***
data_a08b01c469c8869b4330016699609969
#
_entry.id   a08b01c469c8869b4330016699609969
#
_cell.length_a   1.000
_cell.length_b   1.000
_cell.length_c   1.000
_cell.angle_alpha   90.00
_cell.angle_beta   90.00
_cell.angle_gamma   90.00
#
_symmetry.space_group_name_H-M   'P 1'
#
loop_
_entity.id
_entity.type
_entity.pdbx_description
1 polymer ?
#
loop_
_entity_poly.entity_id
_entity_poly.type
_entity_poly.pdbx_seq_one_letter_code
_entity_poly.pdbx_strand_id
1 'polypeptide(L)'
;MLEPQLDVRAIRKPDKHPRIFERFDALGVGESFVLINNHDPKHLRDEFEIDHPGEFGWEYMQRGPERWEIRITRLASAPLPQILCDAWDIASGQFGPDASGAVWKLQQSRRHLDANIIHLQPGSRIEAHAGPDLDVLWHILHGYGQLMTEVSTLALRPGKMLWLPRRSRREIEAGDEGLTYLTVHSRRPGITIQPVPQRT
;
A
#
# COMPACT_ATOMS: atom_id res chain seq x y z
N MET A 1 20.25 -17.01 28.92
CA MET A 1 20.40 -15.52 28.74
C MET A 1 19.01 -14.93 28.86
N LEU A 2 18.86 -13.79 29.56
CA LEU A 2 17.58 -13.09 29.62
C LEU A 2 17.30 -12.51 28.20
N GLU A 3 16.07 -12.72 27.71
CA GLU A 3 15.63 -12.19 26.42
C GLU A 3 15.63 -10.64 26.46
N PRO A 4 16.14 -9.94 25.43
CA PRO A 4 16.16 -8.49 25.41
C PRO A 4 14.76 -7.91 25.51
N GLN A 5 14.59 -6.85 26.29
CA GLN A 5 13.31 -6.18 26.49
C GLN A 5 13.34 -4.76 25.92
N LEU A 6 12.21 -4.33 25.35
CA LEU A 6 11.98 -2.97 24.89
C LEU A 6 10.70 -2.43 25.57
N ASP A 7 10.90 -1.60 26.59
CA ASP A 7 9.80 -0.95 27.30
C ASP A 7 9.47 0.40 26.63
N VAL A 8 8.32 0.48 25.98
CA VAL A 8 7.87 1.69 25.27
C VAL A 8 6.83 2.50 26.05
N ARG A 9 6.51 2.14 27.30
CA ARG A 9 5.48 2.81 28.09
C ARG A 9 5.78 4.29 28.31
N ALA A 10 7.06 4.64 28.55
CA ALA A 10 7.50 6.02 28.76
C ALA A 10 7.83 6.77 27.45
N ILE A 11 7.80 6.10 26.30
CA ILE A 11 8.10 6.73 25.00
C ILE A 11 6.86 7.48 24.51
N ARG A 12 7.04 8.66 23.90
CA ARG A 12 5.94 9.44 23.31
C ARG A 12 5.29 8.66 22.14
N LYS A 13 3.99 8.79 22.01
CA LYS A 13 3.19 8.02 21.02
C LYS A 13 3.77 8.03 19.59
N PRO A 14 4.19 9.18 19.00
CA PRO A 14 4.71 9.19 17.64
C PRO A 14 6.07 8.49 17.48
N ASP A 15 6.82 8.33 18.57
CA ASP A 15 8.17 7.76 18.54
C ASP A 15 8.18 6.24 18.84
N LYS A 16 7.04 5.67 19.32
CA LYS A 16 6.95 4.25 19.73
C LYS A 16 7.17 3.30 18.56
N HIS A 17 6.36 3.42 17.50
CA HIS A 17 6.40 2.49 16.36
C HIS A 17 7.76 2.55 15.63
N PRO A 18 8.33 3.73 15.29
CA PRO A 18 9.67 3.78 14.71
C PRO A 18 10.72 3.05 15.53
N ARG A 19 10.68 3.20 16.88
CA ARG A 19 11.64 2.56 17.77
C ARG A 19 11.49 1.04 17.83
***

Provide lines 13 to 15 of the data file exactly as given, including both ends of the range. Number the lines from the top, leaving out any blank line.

#
loop_
_entity.id